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Mexico at the World's Fairs: Crafting a Modern Nation (The New…
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Amazon.com Product Description (ISBN 0520202678, Hardcover)
This intriguing study of Mexico's participation in world's fairs from 1889 to 1929 explores Mexico's self-presentation at these fairs as a reflection of the country's drive toward nationalization and a modernized image. Mauricio Tenorio-Trillo contrasts Mexico's presence at the 1889 Paris fair--where its display was the largest and most expensive Mexico has ever mounted--with Mexico's presence after the 1910 Mexican Revolution at fairs in Rio de Janeiro in 1922 and Seville in 1929.
Rather than seeing the revolution as a sharp break, Tenorio-Trillo points to important continuities between the pre- and post-revolution periods. He also discusses how, internationally, the character of world's fairs was radically transformed during this time, from the Eiffel Tower prototype, encapsulating a wondrous symbolic universe, to the Disneyland model of commodified entertainment.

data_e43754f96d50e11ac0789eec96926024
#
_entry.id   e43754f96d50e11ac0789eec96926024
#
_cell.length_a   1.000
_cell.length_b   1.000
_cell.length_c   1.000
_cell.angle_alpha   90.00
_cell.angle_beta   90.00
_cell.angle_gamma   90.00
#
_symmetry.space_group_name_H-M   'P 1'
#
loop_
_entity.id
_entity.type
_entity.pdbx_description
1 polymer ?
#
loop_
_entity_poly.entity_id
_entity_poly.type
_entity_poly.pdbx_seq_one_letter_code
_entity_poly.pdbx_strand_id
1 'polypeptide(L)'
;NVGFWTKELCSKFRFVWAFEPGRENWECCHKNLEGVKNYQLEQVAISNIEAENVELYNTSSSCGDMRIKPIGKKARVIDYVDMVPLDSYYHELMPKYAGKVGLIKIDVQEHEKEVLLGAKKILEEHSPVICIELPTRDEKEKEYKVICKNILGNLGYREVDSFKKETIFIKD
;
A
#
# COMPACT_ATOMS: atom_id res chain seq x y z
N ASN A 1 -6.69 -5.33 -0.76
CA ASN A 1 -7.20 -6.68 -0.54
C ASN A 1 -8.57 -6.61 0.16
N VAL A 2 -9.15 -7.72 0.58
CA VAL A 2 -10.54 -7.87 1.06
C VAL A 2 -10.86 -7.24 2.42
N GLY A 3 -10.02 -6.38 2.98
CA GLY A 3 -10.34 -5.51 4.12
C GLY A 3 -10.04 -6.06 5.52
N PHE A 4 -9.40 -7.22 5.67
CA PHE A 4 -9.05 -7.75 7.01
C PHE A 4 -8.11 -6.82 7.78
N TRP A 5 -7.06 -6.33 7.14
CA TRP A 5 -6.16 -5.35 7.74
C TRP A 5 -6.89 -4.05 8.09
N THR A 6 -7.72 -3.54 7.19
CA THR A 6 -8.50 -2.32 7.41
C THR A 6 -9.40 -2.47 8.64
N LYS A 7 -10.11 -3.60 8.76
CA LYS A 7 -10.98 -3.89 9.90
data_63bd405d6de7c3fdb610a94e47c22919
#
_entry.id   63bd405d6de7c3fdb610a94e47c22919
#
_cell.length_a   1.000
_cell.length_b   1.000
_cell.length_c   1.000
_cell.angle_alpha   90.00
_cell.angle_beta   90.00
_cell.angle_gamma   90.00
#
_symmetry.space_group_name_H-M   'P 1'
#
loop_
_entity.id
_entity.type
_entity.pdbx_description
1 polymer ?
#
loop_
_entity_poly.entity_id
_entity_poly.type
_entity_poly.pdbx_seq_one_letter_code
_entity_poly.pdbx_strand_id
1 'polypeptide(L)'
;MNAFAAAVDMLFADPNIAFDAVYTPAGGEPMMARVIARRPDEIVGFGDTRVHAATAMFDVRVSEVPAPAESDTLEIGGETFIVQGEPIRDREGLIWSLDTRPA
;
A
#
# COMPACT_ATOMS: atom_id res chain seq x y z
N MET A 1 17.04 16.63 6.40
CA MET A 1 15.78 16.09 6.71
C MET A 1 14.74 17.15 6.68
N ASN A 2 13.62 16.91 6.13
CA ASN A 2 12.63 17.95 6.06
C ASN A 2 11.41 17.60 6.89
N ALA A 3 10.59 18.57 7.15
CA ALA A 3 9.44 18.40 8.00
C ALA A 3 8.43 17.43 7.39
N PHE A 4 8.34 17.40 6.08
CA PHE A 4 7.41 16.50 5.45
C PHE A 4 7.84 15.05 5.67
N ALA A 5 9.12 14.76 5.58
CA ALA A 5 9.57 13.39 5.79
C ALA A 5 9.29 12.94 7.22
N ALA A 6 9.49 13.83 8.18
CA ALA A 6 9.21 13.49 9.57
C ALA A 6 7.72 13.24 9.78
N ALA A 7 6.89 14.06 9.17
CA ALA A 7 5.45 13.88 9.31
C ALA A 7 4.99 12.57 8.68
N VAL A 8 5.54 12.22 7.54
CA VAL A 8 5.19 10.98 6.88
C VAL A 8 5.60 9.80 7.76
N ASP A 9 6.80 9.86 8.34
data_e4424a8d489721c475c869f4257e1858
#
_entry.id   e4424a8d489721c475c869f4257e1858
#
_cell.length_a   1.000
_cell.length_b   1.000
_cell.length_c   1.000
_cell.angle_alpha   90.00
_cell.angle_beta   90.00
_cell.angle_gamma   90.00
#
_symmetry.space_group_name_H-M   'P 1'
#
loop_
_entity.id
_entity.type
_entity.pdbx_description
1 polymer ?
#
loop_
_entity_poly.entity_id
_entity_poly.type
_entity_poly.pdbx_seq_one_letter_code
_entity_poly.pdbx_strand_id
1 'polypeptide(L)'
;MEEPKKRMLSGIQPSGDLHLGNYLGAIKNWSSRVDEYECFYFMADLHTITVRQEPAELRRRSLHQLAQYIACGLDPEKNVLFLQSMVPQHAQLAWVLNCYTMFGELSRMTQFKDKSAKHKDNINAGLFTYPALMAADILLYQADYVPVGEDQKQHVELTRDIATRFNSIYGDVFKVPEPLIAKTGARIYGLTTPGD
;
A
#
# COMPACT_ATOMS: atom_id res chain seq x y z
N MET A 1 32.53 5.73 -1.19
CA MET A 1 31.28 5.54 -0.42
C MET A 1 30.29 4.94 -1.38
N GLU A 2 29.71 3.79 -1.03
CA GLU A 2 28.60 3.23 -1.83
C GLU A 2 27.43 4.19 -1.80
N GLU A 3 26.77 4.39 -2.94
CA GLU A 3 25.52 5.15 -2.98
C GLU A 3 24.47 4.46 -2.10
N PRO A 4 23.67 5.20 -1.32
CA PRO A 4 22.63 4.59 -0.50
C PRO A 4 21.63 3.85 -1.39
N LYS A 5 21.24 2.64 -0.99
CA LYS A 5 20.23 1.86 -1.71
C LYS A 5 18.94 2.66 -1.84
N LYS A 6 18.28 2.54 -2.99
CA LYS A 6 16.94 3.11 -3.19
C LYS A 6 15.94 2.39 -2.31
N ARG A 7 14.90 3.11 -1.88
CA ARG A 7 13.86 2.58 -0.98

Drawing on cultural, intellectual, urban, literary, social, and art histories, Tenorio-Trillo's thorough and imaginative study presents a broad cultural history of Mexico from 1880 to 1930, set within the context of the origins of Western nationalism, cosmopolitanism, and modernism.
(retrieved from Amazon Thu, 12 Mar 2015 17:58:48 -0400)
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